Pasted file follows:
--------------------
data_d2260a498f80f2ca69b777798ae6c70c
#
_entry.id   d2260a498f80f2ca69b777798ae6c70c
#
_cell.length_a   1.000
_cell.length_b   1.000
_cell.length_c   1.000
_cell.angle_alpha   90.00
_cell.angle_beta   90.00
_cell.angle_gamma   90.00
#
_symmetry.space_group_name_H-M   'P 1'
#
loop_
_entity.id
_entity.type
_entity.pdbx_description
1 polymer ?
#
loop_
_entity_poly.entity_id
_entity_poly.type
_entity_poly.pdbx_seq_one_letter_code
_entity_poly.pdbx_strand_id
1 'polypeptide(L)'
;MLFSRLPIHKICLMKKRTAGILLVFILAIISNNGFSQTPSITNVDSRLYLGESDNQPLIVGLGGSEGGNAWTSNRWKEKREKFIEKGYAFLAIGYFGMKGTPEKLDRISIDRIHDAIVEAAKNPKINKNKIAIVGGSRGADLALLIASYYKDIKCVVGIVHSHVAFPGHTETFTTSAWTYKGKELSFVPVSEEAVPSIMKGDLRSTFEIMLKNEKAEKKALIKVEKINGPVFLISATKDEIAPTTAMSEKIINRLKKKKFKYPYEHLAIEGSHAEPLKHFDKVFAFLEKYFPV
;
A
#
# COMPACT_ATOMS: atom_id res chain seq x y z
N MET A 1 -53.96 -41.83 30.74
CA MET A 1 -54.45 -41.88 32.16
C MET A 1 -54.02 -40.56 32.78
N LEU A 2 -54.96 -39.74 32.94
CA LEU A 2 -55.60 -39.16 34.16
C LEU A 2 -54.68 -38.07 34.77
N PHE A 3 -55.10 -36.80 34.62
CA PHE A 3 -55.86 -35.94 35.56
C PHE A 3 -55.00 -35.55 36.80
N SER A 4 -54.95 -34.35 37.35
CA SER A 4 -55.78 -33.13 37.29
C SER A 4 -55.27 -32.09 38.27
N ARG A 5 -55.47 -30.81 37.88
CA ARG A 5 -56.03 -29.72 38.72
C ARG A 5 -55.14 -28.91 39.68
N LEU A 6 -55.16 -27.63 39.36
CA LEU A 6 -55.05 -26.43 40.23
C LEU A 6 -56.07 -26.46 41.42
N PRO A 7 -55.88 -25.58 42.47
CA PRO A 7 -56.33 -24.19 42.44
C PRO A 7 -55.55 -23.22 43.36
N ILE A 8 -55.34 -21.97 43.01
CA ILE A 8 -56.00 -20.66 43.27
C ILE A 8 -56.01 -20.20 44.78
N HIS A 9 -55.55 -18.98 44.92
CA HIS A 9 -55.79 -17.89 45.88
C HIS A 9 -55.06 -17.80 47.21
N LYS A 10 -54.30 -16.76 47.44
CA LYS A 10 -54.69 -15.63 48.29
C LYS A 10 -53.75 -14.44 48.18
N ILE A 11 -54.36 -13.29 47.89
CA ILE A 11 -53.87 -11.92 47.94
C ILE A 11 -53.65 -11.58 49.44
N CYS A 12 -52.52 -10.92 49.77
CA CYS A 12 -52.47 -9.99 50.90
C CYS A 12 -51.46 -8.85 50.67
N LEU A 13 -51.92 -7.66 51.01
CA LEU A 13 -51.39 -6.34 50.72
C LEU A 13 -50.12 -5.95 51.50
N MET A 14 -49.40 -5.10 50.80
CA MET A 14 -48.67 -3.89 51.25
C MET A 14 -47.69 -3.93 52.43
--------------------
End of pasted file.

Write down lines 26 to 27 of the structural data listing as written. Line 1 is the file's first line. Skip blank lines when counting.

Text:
;MLFSRLPIHKICLMKKRTAGILLVFILAIISNNGFSQTPSITNVDSRLYLGESDNQPLIVGLGGSEGGNAWTSNRWKEKREKFIEKGYAFLAIGYFGMKGTPEKLDRISIDRIHDAIVEAAKNPKINKNKIAIVGGSRGADLALLIASYYKDIKCVVGIVHSHVAFPGHTETFTTSAWTYKGKELSFVPVSEEAVPSIMKGDLRSTFEIMLKNEKAEKKALIKVEKINGPVFLISATKDEIAPTTAMSEKIINRLKKKKFKYPYEHLAIEGSHAEPLKHFDKVFAFLEKYFPV
;